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Cognitive Reflection and Decision Making

Cognitive Reflection and Decision Making Abstract This paper introduces a three-item “Cognitive Reflection Test” (CRT) as a simple measure of one type of cognitive ability—the ability or disposition to reflect on a question and resist reporting the first response that comes to mind. The author will show that CRT scores are predictive of the types of choices that feature prominently in tests of decision-making theories, like expected utility theory and prospect theory. Indeed, the relation is sometimes so strong that the preferences themselves effectively function as expressions of cognitive ability—an empirical fact begging for a theoretical explanation. The author examines the relation between CRT scores and two important decision-making characteristics: time preference and risk preference. The CRT scores are then compared with other measures of cognitive ability or cognitive “style.” The CRT scores exhibit considerable difference between men and women and the article explores how this relates to sex differences in time and risk preferences. The final section addresses the interpretation of correlations between cognitive abilities and decision-making characteristics. http://www.deepdyve.com/assets/images/DeepDyve-Logo-lg.png Journal of Economic Perspectives American Economic Association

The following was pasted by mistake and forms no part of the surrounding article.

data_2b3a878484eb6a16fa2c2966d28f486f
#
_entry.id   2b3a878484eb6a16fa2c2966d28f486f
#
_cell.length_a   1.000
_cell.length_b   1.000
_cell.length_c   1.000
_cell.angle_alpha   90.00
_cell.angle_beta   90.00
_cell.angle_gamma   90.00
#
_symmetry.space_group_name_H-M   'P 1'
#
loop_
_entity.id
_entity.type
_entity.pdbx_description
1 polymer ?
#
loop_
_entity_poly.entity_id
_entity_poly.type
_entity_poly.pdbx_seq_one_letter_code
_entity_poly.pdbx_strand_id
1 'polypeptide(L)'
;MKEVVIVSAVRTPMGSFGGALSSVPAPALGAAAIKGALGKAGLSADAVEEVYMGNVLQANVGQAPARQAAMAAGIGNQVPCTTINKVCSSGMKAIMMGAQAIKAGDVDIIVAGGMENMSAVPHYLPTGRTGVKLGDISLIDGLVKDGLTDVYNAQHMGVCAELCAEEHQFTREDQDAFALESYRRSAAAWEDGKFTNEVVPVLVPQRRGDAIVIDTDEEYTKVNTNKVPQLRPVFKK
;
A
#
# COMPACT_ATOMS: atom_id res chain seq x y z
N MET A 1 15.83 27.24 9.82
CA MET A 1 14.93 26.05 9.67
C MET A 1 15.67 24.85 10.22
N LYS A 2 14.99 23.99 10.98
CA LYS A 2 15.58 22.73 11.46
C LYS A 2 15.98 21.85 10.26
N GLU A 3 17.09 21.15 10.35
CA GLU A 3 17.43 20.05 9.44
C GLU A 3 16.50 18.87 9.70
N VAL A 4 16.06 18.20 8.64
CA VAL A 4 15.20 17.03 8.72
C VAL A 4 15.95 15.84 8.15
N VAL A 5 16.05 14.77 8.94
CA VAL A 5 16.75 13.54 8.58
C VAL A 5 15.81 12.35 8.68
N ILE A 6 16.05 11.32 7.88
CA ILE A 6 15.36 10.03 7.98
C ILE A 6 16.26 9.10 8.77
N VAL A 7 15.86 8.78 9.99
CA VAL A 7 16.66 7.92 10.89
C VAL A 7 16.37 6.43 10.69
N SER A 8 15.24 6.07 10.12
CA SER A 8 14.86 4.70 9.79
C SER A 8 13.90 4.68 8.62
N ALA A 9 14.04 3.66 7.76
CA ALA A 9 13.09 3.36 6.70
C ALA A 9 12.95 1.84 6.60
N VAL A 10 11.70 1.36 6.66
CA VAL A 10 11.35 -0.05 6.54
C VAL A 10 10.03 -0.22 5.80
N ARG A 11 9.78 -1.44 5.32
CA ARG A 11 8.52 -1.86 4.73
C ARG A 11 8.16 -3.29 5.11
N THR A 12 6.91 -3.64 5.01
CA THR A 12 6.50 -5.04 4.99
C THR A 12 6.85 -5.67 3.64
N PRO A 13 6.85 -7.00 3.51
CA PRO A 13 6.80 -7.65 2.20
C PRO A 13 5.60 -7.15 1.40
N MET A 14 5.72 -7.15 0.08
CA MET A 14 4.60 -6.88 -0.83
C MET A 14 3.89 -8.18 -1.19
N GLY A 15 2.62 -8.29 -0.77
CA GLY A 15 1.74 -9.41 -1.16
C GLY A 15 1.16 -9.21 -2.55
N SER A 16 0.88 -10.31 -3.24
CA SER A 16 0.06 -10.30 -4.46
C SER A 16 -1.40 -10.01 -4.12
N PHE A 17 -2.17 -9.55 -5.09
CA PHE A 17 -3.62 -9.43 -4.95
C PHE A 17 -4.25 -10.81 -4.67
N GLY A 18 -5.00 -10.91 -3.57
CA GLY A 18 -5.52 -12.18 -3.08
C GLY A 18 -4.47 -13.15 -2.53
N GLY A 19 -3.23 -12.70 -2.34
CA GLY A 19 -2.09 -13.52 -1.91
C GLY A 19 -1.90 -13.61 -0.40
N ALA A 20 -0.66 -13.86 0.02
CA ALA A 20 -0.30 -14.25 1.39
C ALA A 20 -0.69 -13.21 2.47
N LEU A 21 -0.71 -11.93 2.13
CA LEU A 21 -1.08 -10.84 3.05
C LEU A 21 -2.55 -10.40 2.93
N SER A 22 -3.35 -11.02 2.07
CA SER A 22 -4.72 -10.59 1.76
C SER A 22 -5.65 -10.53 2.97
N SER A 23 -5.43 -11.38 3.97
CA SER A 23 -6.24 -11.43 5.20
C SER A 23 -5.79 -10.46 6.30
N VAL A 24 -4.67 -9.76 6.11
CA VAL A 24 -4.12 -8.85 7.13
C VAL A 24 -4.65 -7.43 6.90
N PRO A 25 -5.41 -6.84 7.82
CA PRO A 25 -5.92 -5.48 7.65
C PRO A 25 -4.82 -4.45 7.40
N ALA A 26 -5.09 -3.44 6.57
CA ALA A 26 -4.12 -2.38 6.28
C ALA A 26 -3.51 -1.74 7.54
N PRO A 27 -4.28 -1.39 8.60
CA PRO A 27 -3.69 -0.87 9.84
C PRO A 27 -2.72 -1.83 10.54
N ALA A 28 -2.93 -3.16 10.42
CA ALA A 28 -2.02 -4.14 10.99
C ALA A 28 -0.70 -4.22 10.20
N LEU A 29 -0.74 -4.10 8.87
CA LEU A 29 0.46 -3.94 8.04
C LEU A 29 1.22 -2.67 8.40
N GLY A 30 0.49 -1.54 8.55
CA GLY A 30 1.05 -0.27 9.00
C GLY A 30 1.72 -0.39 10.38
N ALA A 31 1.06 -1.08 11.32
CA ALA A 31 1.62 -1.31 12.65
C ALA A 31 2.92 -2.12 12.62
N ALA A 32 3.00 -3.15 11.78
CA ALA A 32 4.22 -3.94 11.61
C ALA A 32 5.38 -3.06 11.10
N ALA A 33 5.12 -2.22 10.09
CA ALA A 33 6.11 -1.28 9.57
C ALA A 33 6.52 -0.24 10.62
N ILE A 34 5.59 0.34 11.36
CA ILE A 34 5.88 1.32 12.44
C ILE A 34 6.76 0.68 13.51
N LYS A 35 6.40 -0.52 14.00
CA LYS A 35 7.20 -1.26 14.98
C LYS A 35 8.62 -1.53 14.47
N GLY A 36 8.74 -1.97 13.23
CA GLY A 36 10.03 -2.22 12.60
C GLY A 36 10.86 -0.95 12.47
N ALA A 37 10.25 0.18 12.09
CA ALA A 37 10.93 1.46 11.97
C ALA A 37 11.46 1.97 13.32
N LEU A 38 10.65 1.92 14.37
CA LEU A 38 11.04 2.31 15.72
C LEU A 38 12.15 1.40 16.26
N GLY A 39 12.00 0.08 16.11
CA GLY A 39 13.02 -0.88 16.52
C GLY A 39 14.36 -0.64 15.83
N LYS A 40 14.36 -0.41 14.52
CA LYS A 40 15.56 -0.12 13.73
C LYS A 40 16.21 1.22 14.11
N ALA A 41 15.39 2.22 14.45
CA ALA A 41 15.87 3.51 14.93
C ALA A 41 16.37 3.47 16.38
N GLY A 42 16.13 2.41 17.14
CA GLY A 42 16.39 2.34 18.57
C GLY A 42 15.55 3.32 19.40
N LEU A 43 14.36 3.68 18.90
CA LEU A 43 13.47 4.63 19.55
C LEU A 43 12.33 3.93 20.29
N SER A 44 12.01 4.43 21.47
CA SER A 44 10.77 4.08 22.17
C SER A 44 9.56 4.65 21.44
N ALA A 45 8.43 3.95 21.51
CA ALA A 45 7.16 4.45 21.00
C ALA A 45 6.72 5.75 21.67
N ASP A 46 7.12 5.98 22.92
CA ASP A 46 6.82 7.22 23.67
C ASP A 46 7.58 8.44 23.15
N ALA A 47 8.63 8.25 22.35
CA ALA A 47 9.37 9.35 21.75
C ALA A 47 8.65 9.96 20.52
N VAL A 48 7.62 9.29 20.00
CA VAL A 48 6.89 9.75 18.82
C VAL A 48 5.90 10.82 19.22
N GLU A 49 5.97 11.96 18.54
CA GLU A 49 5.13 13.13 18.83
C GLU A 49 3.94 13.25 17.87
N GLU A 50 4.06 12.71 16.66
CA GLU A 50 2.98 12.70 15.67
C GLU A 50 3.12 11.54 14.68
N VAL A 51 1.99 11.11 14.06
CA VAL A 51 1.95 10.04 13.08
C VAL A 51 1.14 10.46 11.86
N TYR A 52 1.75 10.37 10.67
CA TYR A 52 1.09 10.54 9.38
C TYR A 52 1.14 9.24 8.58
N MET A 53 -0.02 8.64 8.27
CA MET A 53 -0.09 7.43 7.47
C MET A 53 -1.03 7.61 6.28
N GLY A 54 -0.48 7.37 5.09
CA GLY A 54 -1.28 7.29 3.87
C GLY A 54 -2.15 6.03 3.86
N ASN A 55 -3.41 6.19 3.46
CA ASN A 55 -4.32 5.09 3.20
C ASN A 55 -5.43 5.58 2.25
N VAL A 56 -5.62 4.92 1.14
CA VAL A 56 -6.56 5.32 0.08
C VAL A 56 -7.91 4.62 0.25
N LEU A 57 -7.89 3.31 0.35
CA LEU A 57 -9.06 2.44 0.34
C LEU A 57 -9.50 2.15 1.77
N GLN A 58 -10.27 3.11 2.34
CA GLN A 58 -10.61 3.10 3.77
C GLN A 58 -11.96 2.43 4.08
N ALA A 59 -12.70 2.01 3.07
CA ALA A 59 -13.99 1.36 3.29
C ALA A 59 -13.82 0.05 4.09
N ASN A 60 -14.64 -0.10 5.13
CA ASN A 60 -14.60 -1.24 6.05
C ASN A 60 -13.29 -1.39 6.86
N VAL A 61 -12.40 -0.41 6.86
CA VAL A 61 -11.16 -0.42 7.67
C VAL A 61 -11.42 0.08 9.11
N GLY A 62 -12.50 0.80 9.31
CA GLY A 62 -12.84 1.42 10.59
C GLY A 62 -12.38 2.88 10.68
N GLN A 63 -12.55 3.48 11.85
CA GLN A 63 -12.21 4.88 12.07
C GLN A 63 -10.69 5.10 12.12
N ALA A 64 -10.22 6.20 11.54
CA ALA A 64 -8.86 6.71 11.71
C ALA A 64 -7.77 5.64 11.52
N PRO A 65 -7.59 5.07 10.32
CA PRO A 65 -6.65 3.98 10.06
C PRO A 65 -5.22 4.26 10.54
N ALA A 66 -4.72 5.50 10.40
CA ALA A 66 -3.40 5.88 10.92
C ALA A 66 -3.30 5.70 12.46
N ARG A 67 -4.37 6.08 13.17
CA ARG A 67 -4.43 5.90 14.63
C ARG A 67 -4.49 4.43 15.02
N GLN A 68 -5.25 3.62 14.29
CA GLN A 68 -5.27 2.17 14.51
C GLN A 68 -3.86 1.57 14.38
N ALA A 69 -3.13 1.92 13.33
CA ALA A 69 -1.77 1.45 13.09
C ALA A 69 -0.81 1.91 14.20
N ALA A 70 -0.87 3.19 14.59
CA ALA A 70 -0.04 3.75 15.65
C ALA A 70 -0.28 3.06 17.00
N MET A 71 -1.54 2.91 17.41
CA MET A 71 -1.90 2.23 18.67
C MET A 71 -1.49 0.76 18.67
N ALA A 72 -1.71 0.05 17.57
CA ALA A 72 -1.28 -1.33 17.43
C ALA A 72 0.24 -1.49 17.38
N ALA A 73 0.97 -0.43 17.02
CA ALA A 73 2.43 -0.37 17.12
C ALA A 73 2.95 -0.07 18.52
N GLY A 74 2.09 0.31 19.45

Cognitive Reflection and Decision Making

Journal of Economic Perspectives , Volume 19 (4) – Dec 1, 2005

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References (42)

Publisher
American Economic Association
Copyright
Copyright © 2005 by the American Economic Association
Subject
Symposia
ISSN
0895-3309
DOI
10.1257/089533005775196732
Publisher site
See Article on Publisher Site

Abstract

Abstract This paper introduces a three-item “Cognitive Reflection Test” (CRT) as a simple measure of one type of cognitive ability—the ability or disposition to reflect on a question and resist reporting the first response that comes to mind. The author will show that CRT scores are predictive of the types of choices that feature prominently in tests of decision-making theories, like expected utility theory and prospect theory. Indeed, the relation is sometimes so strong that the preferences themselves effectively function as expressions of cognitive ability—an empirical fact begging for a theoretical explanation. The author examines the relation between CRT scores and two important decision-making characteristics: time preference and risk preference. The CRT scores are then compared with other measures of cognitive ability or cognitive “style.” The CRT scores exhibit considerable difference between men and women and the article explores how this relates to sex differences in time and risk preferences. The final section addresses the interpretation of correlations between cognitive abilities and decision-making characteristics.

Journal

Journal of Economic PerspectivesAmerican Economic Association

Published: Dec 1, 2005

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